- Wells Fargo/Gallup Small Business Index rises from 54 in late 2015 to 67
- Small-business owners report better cash flow
- Overall, biggest challenges are economy and government regulations
PRINCETON, N.J. -- U.S. small-business owners have become more optimistic, ending three consecutive quarters of declines in optimism. The current Wells Fargo/Gallup Small Business Index score is 67, up from last quarter and almost back to where it was one year ago.
The Small Business Index fell sharply in 2008 and in the years after because of the Great Recession, but rose steadily from early 2013 to the beginning of last year. By the second quarter of 2015, however, small-business owners' optimism began to edge down, before rising again this quarter. More specifically, the current index score of 67 is up from 54 in November 2015, 59 in July 2015 and 64 in April 2015. The current score is within four points of the seven-year high reached a year ago, 71.
This quarter's increase is linked to an uptick in small-business owners' perceptions of their cash flow, and the current 60% of owners who report a "very good" or "somewhat good" cash flow is the highest recorded since Quarter 4, 2007. Future expectations of cash flow have also been trending up -- and are as high today as in Quarter 1, 2008.
The increase in this quarter's overall index score is also related to a combination of incremental improvements in business owners' perceptions of their current financial situation, future revenues and access to credit. On the other hand, the percentage of small-business owners responding that it has been difficult to obtain credit in the past 12 months, while not significantly changed from one year ago, is technically at its lowest point since 2008. Currently, 19% of owners say it was "very" or "somewhat" difficult to obtain needed credit in the past 12 months, and 20% expect it to be difficult in the next year. Other components of the index show small increases or are unchanged.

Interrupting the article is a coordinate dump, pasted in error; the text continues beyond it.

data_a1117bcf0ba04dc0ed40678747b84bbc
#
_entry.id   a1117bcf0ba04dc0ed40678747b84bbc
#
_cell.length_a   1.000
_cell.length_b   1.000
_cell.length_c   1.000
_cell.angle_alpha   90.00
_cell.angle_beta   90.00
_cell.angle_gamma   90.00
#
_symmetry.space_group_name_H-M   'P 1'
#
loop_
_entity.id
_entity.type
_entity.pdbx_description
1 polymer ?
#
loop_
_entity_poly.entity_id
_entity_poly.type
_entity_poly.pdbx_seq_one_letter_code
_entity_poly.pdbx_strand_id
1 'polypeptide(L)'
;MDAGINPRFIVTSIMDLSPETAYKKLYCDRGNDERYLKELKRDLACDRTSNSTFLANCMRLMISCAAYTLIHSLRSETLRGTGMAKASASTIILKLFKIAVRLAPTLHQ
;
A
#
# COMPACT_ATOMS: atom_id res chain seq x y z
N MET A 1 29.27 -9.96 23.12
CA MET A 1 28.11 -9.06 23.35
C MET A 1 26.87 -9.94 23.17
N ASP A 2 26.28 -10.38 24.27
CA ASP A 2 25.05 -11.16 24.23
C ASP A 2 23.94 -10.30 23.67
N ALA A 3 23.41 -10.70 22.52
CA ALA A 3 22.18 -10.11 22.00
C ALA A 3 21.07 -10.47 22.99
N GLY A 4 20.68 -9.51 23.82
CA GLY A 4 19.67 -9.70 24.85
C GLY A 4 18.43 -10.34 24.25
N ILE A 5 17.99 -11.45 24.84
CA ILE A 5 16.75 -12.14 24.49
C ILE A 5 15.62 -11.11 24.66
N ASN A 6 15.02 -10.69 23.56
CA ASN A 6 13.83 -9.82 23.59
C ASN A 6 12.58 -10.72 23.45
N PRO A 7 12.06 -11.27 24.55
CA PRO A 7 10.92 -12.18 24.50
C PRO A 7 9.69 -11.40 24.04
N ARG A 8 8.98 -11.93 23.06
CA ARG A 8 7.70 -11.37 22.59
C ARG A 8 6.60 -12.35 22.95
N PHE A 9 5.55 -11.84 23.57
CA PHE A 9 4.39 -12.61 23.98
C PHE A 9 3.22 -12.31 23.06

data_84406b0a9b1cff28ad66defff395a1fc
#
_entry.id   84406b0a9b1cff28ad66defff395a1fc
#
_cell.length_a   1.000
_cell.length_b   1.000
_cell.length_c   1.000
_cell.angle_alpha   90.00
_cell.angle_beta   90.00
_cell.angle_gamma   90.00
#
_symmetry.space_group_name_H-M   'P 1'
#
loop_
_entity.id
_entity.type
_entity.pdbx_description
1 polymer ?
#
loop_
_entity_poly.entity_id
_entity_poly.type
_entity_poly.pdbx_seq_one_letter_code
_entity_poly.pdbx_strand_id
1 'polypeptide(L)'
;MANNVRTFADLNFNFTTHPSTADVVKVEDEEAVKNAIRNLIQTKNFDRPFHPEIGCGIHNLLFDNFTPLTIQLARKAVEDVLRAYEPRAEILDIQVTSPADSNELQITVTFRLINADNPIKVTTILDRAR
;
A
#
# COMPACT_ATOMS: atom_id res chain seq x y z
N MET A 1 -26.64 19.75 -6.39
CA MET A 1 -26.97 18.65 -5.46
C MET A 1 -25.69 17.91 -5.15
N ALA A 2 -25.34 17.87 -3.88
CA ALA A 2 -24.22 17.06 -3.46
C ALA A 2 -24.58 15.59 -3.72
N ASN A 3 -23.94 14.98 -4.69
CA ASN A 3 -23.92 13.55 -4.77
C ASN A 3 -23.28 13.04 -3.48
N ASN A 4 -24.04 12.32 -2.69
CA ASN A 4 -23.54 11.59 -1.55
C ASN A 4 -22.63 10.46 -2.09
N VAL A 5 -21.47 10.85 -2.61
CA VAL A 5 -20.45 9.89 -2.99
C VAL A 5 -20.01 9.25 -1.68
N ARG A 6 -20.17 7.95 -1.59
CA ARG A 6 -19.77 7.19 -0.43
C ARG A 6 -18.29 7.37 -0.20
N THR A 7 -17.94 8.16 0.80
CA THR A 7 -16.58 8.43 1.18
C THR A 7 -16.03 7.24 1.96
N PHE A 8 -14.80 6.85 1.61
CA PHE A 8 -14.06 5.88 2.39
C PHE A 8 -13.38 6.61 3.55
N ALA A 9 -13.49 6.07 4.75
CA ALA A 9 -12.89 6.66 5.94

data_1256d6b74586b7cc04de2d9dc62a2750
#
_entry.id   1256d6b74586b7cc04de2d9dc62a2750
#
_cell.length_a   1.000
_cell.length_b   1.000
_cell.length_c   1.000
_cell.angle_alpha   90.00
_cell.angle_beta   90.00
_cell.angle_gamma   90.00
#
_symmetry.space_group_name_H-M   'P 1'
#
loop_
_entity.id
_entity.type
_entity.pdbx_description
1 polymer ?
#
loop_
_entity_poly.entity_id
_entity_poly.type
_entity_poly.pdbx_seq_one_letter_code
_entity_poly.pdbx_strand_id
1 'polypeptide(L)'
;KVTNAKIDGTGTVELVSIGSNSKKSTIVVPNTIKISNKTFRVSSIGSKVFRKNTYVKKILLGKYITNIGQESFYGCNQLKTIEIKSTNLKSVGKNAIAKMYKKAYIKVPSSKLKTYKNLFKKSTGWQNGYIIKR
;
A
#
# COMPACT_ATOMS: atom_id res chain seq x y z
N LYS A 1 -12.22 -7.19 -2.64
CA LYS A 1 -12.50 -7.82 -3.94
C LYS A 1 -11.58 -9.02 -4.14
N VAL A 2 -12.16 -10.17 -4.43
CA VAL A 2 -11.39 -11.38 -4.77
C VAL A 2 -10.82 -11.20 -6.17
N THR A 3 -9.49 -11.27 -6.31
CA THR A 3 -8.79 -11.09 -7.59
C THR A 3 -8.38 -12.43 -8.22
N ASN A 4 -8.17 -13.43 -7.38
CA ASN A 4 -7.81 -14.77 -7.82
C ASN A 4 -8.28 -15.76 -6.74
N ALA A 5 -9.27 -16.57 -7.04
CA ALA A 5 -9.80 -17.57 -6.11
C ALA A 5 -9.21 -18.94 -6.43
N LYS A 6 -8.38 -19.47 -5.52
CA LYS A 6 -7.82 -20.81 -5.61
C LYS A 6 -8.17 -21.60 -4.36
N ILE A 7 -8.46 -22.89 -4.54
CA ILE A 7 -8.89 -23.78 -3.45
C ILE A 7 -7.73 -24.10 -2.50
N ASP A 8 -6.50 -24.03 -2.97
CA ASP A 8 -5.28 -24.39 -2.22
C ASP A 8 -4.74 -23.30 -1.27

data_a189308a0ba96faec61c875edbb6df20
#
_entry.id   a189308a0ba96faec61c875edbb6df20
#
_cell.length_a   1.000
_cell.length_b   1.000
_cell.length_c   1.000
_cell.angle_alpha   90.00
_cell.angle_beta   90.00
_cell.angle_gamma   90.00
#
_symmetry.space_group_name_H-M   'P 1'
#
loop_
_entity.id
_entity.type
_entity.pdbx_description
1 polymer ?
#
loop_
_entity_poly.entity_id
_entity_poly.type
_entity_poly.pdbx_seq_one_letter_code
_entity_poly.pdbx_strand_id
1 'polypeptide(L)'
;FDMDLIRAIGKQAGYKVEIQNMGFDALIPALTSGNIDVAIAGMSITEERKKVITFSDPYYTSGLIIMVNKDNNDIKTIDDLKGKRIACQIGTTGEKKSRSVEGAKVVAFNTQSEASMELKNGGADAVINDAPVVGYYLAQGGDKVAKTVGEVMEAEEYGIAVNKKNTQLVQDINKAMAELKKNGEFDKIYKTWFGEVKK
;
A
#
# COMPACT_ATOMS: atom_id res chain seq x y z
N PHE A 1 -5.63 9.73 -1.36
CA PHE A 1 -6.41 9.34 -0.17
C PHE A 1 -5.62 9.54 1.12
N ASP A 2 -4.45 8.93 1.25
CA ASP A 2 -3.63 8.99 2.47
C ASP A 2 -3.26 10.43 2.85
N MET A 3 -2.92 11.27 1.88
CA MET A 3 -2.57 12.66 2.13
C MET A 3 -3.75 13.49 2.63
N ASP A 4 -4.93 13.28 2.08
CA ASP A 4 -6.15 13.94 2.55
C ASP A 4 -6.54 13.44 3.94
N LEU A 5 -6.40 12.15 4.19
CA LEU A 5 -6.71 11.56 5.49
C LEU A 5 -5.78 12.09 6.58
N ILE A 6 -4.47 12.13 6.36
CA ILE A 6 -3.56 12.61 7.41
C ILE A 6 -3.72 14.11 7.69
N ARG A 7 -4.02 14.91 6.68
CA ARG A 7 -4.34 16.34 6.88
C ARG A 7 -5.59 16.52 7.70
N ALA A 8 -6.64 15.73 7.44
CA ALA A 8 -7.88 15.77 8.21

Small-Business Owners' Challenges: Economic Issues and Government Policies
Small-business owners' reports of the most important business challenges they face cover a wide variety of concerns, including attracting customers (14% mention), hiring challenges (11%), the economy (11%), government regulations (9%), the costs of running a business (8%) and taxes (6%). These concerns are typically the ones that owners mention as their biggest challenges, although the order of concerns shifts somewhat from quarter to quarter. When combining challenges into broader groupings, economic issues and the impact of government policies tend to top the list.
Small-business owners' optimism about business and financial conditions has risen in the first quarter of 2016, returning to approximately where it was a year ago after three quarters of declines in the spring, summer and fall of 2015. However, this level of optimism is still well below prerecession numbers. Owners interviewed as part of the Wells Fargo/Gallup Small Business Index are particularly positive about their business' cash flow. Owners report their single biggest challenge is finding new customers and business opportunities, followed by the challenge of hiring good people and dealing with the impact of the general economy and government regulations.
Results are based on telephone interviews with 600 U.S. small-business owners in all 50 states, conducted Jan. 11-15, 2016. The margin of sampling error is ±4 percentage points at the 95% confidence level.
Learn more about how the Wells Fargo/Gallup Small Business Index works.